Weekly Digest - February 24, 2015

Compiled by Steven Wishnia and Neal Tepel

Jersey Judge Rules Christie Can’t Cut Pension Payments
New Jersey Gov. Chris Christie must restore $1.57 billion he cut from payments to the state’s retirement fund for public workers, state Superior Court Judge Mary Jacobson ruled Feb. 23. The ruling came in a suit by several government workers’ unions, including teachers and police, who said the cuts violated a 2011 law in which the state promised to shore up its underfunded pension system by putting more money in each year, and workers agreed to contribute more from their own paychecks. Judge Jacobson said the state had violated both that law and the workers’ contracts, and that it must pay the money into the fund by June 30. A Christie spokesperson dismissed the decision as “liberal judicial activism” and said the governor would appeal. "By refusing to make the required payments, the governor has exacerbated the chronic underfunding of the entire retirement system to the point of crisis," state AFL-CIO head Charles Wowkanech responded in a statement. Read more

UAW Rival Certified to Represent VW Workers
A second employee organization has been certified to represent workers at the Volkswagen factory in Chattanooga, Tennessee, joining the United Auto Workers as a minority union there. The American Council of Employees, which grew out of the campaign against the UAW last year, now represents at least 15% of the plant's hourly and salaried workers. That gives it the right to raise questions and meet with management periodically, though not as often as UAW Local 42, which has been certified to represent more than 45% of the workers. Neither group has the power to bargain for a contract, but the UAW says it actually represents more than half of Volkswagen's hourly workers—which, should that be confirmed and recognized by the company, would make it the exclusive bargaining agent for all workers at the plant. Read more

FairPoint Strike Ends as Unions Accept Concessions
A bitter four-month strike by phone-company workers in northern New England ended last weekend, as the more than 1,700 union employees of FairPoint Communications agreed to accept a 3½-year contract with more than $200 million in concessions. Workers will get a $500 signing bonus and raises of 1% next year and 2% in 2017, and the company dropped its demand for a two-tier wage system that would pay new hires 20% less, but the deal cuts paid sick days from unlimited to six a year, allows more work to be outsourced, and will eventually eliminate paid health care for retirees. “I’m not happy that we lost a lot of benefits, no, but I’ll be happy after four months just to have a paycheck again,” said Tim McLean, a 20-year cable splicer. Read more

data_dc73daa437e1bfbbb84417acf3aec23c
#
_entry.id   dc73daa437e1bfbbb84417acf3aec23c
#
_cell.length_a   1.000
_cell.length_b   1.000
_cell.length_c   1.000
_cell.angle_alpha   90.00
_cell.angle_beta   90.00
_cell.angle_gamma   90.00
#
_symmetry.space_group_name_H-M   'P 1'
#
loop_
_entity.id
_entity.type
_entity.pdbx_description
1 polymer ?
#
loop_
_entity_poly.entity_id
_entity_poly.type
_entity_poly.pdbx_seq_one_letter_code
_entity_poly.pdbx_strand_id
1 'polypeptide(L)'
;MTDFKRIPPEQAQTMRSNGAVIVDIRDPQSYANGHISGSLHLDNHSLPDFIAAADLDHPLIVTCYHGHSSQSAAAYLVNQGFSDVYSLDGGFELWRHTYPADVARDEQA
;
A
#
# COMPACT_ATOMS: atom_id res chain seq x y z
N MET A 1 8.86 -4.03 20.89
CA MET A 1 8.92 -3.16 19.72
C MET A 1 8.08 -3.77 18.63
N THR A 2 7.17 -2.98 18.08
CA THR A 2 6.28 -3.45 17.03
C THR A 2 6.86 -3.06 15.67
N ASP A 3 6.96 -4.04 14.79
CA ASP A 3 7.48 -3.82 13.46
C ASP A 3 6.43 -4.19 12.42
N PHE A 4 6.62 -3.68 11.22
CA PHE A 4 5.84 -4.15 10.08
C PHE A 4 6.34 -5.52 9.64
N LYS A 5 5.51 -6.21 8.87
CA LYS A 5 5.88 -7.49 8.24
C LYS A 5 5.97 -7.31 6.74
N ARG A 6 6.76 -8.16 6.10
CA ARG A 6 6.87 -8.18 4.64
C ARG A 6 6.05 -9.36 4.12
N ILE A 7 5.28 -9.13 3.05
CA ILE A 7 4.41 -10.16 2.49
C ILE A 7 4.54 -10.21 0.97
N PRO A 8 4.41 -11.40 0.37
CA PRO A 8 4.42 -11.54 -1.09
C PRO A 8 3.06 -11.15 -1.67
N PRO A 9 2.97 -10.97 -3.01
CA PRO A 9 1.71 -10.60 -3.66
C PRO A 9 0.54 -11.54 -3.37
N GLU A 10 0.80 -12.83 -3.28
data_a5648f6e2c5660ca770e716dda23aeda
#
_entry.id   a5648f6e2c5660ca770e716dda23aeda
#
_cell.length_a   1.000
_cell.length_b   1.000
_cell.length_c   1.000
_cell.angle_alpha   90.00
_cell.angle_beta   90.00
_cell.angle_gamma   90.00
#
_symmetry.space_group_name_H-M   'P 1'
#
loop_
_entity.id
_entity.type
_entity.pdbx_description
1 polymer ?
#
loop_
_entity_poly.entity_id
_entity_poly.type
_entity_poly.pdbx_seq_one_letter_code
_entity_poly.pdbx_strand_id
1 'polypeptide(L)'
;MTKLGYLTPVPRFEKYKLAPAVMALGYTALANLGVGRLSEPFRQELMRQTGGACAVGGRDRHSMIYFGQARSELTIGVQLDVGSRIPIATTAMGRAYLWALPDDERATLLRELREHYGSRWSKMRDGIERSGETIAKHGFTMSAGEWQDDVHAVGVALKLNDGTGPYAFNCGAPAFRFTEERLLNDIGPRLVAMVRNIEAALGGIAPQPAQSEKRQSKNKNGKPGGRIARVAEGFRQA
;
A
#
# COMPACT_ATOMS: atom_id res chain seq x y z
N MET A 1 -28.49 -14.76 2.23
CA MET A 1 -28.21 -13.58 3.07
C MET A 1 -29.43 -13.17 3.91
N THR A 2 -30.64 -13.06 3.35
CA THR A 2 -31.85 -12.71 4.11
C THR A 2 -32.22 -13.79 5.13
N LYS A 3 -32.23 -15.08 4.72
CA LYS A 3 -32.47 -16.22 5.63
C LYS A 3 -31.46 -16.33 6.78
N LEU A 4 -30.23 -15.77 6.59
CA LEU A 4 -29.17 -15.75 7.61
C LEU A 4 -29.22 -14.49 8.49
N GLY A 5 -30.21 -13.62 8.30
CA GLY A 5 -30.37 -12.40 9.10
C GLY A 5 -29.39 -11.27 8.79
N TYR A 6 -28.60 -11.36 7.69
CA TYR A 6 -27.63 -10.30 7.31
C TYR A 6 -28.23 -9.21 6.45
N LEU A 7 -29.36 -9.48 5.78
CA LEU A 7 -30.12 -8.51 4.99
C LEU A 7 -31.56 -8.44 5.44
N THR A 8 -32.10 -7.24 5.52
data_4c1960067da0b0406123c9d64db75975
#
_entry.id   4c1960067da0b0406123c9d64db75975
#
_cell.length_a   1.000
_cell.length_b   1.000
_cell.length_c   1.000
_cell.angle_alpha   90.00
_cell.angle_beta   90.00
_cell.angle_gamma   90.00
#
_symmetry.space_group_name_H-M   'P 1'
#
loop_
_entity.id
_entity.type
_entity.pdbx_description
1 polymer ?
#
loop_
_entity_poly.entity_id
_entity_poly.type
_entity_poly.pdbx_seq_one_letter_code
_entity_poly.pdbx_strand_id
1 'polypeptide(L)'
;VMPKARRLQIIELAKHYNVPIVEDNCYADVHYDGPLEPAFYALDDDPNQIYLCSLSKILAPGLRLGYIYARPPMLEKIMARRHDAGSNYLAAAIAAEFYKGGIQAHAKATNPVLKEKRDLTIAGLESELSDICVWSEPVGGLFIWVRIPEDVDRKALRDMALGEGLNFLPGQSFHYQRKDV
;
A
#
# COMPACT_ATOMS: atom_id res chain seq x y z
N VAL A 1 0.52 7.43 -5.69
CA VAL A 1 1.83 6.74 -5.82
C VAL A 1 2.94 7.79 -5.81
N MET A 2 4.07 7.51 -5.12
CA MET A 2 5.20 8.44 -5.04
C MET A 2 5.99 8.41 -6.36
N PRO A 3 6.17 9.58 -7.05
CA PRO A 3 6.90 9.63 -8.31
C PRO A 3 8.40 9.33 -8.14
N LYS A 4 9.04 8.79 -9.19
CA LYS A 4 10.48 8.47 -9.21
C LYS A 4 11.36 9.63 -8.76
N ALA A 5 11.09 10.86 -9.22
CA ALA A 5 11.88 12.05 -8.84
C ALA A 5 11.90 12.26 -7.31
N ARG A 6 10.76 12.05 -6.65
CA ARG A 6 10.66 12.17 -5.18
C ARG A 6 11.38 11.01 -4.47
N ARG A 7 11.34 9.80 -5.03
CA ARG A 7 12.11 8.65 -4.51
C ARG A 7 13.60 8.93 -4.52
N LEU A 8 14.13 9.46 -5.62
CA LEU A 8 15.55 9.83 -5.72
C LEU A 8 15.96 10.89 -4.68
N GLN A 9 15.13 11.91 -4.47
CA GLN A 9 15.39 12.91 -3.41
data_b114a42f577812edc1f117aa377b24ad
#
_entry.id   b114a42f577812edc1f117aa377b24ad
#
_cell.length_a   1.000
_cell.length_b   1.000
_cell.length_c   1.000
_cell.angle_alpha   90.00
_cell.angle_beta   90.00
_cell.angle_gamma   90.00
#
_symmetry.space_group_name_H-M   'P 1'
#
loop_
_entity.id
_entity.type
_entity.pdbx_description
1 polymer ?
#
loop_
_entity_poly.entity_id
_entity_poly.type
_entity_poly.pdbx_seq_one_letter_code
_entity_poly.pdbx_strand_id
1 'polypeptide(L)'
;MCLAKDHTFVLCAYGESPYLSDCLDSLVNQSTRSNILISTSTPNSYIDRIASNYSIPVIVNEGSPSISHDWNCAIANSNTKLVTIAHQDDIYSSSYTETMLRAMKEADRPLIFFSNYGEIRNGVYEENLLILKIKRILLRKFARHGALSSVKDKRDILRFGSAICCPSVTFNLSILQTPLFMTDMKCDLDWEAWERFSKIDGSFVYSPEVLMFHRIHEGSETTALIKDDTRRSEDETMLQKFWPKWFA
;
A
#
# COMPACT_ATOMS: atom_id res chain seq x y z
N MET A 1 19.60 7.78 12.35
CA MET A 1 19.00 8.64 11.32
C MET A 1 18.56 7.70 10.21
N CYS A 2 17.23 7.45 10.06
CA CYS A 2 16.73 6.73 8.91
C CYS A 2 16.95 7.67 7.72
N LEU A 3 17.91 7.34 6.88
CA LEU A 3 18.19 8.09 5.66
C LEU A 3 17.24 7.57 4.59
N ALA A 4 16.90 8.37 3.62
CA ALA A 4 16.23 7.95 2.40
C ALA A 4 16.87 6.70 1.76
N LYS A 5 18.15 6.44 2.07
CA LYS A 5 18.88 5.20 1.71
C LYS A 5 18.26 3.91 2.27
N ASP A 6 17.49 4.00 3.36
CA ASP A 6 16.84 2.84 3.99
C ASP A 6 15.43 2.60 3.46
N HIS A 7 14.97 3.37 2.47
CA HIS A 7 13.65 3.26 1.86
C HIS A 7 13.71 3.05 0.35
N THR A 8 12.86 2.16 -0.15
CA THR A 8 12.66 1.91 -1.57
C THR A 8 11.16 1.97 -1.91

Upstate Nursing-Home Workers Join 1199SEIU
More than 80 caregivers and other workers at Fiddler’s Green Nursing Home in Springville, N.Y, were certified as members of Local 1199SEIU Feb. 10. The facility is the fifth in central and western New York State whose workers have joined the health-care union in the last several months. “For all my years of experience and dedication to my residents, I am not making much more than newly-hired employees,” said John Brayman, a certified nursing assistant with 24 years of experience at Fiddler’s Green. “I feel we deserve to be able to take care of our families like we have taken care of so many others.” Many upstate nursing homes have been recently acquired by downstate for-profit nursing homes and are struggling with financial issues and declining reimbursements, the union says. Read more

Minnesota Medical-Marijuana Workers Organize
Medical marijuana was only legalized in Minnesota last year, but one of the two planned cannabis-production facilities has been unionized before it even opened. Workers at Minnesota Medical Solutions, in the Minneapolis suburb of Otsego, have joined United Food and Commercial Workers Local 1189 and signed a contract. "The UFCW has been working on this in multiple states," said Local 1189 organizer Bernie Hesse said. "We see a real potential for development, and I'll be using the word growth a lot, which people giggle about, but a lot of growth in this industry." He estimates the state’s industry will eventually provide 500 to 1,500 jobs. Under the contract, the head cultivator will make $2,200 a week, while other jobs, from custodian to horticultural technician to preparing extracts, pay from $18 to $24 an hour. Read more